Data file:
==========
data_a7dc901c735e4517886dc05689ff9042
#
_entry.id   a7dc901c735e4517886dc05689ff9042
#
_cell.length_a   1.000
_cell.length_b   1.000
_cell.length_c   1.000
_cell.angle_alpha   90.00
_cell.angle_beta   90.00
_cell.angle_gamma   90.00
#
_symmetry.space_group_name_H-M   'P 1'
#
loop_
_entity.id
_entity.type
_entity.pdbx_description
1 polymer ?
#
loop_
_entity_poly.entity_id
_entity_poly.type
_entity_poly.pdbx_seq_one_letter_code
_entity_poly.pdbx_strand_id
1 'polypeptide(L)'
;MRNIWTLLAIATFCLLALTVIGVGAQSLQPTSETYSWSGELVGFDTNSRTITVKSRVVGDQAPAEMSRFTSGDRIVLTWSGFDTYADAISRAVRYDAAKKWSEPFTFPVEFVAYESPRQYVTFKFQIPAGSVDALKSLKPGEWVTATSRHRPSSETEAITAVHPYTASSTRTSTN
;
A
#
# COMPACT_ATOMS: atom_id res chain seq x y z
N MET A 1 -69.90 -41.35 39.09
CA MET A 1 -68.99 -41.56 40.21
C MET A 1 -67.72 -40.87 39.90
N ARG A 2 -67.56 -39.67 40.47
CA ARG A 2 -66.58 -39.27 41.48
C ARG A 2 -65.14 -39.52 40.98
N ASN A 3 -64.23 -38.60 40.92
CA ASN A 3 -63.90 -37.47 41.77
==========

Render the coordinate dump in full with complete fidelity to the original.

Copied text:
data_a7dc901c735e4517886dc05689ff9042
#
_entry.id   a7dc901c735e4517886dc05689ff9042
#
_cell.length_a   1.000
_cell.length_b   1.000
_cell.length_c   1.000
_cell.angle_alpha   90.00
_cell.angle_beta   90.00
_cell.angle_gamma   90.00
#
_symmetry.space_group_name_H-M   'P 1'
#
loop_
_entity.id
_entity.type
_entity.pdbx_description
1 polymer ?
#
loop_
_entity_poly.entity_id
_entity_poly.type
_entity_poly.pdbx_seq_one_letter_code
_entity_poly.pdbx_strand_id
1 'polypeptide(L)'
;MRNIWTLLAIATFCLLALTVIGVGAQSLQPTSETYSWSGELVGFDTNSRTITVKSRVVGDQAPAEMSRFTSGDRIVLTWSGFDTYADAISRAVRYDAAKKWSEPFTFPVEFVAYESPRQYVTFKFQIPAGSVDALKSLKPGEWVTATSRHRPSSETEAITAVHPYTASSTRTSTN
;
A
#
# COMPACT_ATOMS: atom_id res chain seq x y z
N MET A 1 -69.90 -41.35 39.09
CA MET A 1 -68.99 -41.56 40.21
C MET A 1 -67.72 -40.87 39.90
N ARG A 2 -67.56 -39.67 40.47
CA ARG A 2 -66.58 -39.27 41.48
C ARG A 2 -65.14 -39.52 40.98
N ASN A 3 -64.23 -38.60 40.92
CA ASN A 3 -63.90 -37.47 41.77